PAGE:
What is success? What is best? How do you make the right decision? The intricacies of personal finance require deep dives into countless areas, from investment vehicles, through decision making and your own definitions of success. Jenny Anderson takes a swipe at the latter, with some thoughts on the personal side of your balance sheet. Dan Bortolotti, the Canadian Couch Potato, provides careful consideration of the new suite of all-in-one diversified ETF portfolios, and decries the bad press they’ve been receiving. Our friend Alexandra MacQueen, co-author of that classic read “Pensionize Your Nest Egg” and one of my fellow presenters at a recent Globe & Mail education session, discusses what pension decision really is “best” in light of your longevity.

If you have time for more than the Top Three, I recommend reading more of Alexandra’s work and her take on the CPP dropout provision. There’s a thoughtful piece from Scott Terrio on Canada’s credit scoring system – and how it’s not doing what you may have believed. Owen Winkelmon, a member of the Advice Only Planners forum, has some useful tax planning strategies for families, and our own Chris Enns is using the Marie Kondo method on your expenses. Last but not least, read Michael Batnik’s thoughts on uncomplicating your portfolio, Sara Taber’s realization of where all that unused produce is coming from, and Morgan Housel’s list of things that we definitely know about the next recession (hint: none of them are “when”).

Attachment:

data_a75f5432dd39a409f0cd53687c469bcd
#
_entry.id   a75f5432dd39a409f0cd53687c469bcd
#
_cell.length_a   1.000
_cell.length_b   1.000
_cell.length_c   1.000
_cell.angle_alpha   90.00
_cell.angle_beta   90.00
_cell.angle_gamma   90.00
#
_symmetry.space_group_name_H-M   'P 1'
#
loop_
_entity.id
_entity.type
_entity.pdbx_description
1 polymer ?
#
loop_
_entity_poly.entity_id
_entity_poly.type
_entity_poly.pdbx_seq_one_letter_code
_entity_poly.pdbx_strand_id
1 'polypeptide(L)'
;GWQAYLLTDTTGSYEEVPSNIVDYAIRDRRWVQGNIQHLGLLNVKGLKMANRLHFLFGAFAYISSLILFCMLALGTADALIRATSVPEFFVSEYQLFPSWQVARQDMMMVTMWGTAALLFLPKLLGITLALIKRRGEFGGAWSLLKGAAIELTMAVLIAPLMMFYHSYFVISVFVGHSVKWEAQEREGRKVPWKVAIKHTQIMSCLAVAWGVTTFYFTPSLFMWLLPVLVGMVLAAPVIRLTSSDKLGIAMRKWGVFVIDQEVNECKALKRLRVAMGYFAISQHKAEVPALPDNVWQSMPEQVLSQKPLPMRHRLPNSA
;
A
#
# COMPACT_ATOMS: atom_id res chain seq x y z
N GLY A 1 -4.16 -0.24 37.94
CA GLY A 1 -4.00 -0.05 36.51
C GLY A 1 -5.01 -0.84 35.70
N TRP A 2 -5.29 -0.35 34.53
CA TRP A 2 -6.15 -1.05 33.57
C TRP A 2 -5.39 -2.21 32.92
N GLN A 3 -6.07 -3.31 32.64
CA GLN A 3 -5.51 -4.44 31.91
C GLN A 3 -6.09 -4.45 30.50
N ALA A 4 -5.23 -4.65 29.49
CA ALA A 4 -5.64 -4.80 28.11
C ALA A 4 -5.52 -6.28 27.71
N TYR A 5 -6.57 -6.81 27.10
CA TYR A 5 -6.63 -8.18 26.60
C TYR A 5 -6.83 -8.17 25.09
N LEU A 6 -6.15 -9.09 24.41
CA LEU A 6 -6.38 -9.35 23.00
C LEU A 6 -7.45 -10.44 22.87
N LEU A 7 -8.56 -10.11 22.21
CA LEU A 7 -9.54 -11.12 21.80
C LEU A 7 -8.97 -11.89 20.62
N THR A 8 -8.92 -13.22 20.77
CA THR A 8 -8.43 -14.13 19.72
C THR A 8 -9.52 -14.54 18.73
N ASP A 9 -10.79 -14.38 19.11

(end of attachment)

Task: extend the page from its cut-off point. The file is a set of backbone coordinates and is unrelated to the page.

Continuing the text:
The only metric of success that really matters is the one we ignore

From Jenny Anderson

“Community is an insurance policy against life’s cruelty.”

Your personal balance sheet includes way more than just your finances – who are the people you can rely on, and that can rely on you, when life goes sideways? Really, you just have to read this.

Read the full article here.

Vanguard, iShares or BMO? A side-by-side comparison of the new all-in-one diversified ETF portfolios

From Dan Bortolotti

Others dismiss these funds as cookie-cutter solutions, or argue that they’re only appropriate for very small accounts or unsophisticated investors. What nonsense. I’ve reviewed a lot of portfolios over the years, with six- and seven-figure balances, many of which were designed by people who manage money for a living. Almost none of them were more thoughtfully structured than what Vanguard, iShares and BMO have packed into a single ETF.

Read the full article here.

How to make the right pension decision when longevity is so variable

From Alexandra MacQueen

The “best” option is not the one that may pay out the most, but the option that reduces the most risk.

Read the full article here.

You can read this month’s entire list below, and browse through past lists here.

Why the 17% drop-out rule is key to your CPP entitlement | Alexandra Macqueen

How years of low or no income are (or are not) dropped out of your Canada Pension Plan benefit

Canada’s credit score obsession is leading people to make bad financial decisions | Scott Terrio 

The credit scoring system isn’t designed to do what you’d like it to.

Family Financial Planning: Tax Strategies For Families With Children | Owen Winkelmolen 

Planning strategies for parents to decrease taxes and increase benefits

How to Start Organizing Your Expenses … Just Like Marie Kondo | Chris Enns 

A lot of the things that stress us out about having a messy house are the same things that stress us out about our finances.

Un-Complicating Investing | Michael Batnik

If you can just find the right-ish mix of stocks and bonds, you can move onto more productive uses of time like trying to advance your career and spending time with friends and family.

Farms aren’t tossing perfectly good produce. You are. | Sara Taber 

The most important behavioral change consumers can make to address food waste isn’t to buy certain kinds of produce. It’s to actually eat what we bring home.

Recessions: It’s Been a While | Morgan Housel 

Three things we know for sure about the next recession (none of them are when).


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